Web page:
The light of the three moons was bright that night, and in the resultant exotic patchwork of shadows below, I caught sight of one of the larls, padding softly along, its body almost white in the moonlight. It paused, lifted its wide, fierce head, some two or three feet in diameter, and uttered the hunting scream once more. Momentarily it was answered, once from about two pasangs to the west and once from about the same distance to the southwest. I2 appeared ready to resume its pace when suddenly it stopped, its head absolutely motionless, its sharp, pointed ears tense and lifted. I thought perhaps he had heard the tarn, but he seemed to show no awareness of us.
I brought the bird somewhat lower, in long, slow circles, keeping the larl in view. The tail of the animal began to lash angrily. It crouched, holding its long, terrible body close to the ground. It then began to move forward, swiftly but stealthily, its shoulders hunched for ward, .its hind quarters almost touching the ground. Its ears were lying back, flat against the sides of its wide head. As it moved, for all its speed, it placed each paw carefully on the ground, first the toes and then the ball of the foot, as silently as the wind might bend grass, in a motion that was as beautiful as it was terrifying.
The larl is a predator, clawed and fanged, quite large, often standing seven feet at the shoulder. I think it would be fair to say that it is substantially feline; at any rate its grace and sinuous power remind me of the smaller but similarly fearsome jungle cats of my old world.
The resemblance is, I suppose, due to the mechanics of convergent evolution, both animals having been shaped by the exigencies of the chase, the stealth of the approach and the sudden charge, and by the requirement of the swift and devastating kill. If there is an optimum configuration for a land predator, I suppose on my old world the palm must go to the Bengal tiger; but on Gor the prize belongs indisputably to the mountain larl; and I cannot but believe that the structural similarities between the two animals, though of different worlds, are more than a matter of accident.
The larl's head is broad, sometimes more than two feet across, and shaped roughly like a triangle, giving its skull something of the cast of a viper's save that of course it is furred and the pupils of the eyes like the cat's and unlike the viper's, can range from knifelike slits in the broad daylight to dark, inquisitive moons in the night.
Whe pelt of the larl is normally a tawny red or a sable black. The black larl, which is predominantly nocturnal, is manned, both male and female. The red larl, which hunts whenever hungry, regardless of the hour, and is the more common variety, possesses no mane. Females of both varieties tend generally to be slightly smaller than the males, but are quite as aggressive and sometimes even more dangerous, particularly in the late fall and winter of the year when they are likely to be hunting for their cubs. I had once killed a male red larl in the Voltai Range within pasangs of the city of Ar.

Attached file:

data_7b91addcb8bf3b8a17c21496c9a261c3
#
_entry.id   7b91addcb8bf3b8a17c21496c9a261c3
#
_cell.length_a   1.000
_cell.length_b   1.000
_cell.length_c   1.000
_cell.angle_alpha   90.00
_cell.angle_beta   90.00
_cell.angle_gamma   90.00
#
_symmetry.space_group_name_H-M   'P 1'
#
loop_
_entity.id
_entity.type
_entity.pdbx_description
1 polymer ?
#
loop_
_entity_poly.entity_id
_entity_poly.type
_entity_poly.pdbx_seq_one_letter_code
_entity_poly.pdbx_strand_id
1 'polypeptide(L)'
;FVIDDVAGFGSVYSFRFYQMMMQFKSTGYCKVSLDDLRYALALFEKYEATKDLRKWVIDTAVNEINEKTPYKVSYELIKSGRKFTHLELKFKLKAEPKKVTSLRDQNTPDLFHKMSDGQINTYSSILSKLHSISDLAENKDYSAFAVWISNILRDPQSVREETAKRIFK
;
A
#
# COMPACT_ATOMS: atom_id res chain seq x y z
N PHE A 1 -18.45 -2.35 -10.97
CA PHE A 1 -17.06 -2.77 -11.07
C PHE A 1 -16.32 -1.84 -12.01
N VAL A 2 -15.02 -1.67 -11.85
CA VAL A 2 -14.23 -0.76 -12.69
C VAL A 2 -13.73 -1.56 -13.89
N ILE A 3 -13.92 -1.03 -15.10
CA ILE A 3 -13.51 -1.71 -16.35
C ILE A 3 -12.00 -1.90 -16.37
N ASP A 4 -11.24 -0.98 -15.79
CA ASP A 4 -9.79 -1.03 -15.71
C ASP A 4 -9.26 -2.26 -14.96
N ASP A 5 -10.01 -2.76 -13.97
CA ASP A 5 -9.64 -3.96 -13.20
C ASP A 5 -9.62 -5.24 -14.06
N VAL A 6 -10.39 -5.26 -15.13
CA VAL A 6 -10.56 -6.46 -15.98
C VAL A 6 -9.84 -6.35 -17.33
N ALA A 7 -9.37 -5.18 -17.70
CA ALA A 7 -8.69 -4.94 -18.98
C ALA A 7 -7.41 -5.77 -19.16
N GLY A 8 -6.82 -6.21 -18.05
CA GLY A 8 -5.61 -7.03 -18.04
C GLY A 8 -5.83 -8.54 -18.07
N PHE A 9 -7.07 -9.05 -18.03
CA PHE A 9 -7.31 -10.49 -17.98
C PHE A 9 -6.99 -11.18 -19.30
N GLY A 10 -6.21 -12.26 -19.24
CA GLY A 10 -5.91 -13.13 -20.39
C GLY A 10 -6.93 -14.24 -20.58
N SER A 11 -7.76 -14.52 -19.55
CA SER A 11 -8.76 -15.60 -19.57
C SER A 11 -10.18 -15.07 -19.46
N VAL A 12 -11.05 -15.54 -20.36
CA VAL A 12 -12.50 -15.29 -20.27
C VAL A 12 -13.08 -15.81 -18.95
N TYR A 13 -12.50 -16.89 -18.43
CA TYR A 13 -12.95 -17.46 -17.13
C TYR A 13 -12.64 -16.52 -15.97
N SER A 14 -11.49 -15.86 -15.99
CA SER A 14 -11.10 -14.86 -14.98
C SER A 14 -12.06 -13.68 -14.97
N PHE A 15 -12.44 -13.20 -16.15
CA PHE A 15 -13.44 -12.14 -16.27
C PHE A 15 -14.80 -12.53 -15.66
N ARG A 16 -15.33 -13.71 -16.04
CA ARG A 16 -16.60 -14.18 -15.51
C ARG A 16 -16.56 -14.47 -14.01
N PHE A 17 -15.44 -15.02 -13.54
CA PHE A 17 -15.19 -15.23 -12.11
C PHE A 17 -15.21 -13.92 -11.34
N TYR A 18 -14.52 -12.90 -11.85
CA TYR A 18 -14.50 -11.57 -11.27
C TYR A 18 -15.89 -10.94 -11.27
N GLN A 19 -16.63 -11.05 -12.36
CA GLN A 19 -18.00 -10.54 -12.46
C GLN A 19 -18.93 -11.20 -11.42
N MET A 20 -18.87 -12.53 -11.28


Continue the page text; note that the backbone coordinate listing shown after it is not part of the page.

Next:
(Priest-Kings of Gor, pg. 17)
This description of the Tarn is taken from Tarnsman of Gor pages 51-53.
The Goreans believe, incredibly enough, that the capacity to master a tarn is innate and that some men possess this characteristic and that some do not. One does not learn to master a tarn. It is a matter of blood and spirit, of beast and man, of a relation between two beings which must be immediate, intuitive, spontaneous. It is said that a tarn knows who is a Tarnsman and who is not, and that those who are not die in this first meeting.
My first impression was that of a rush of wind and a great snapping sound, as if a giant might be snapping an enormous towel or scarf; then I was cowering, awestricken, in a great winged shadow, and an immense tarn, his talons extended like gigantic steel hooks, his wings sputtering fiercely in the air, hung above me, motionless except for the beating of his wings.
"Stand clear of the wings," shouted the Older Tarl. I needed no urging. I darted from under the bird. One stroke of those wings would hurl me yards from the top of the cylinder. The tarn dropped to the roof of the cylinder and regarded us with his bright black eyes.
Though the tarn, like most birds, is surprisingly light for its size, this primarily having to do with the comparative hollowness of the bones, it is an extremely powerful bird, powerful even beyond what one would expect from such a monster. Whereas large Earth birds, such as the eagle, must, when taking flight from the ground, begin with a running start, the tarn, with its incredible musculature, aided undoubtedly by the somewhat lighter gravity of Gor, can with a spring and a sudden flurry of its giant wings lift both himself and his rider into the air. In Gorean, these .birds are sometimes spoken of as Brothers of the Wind.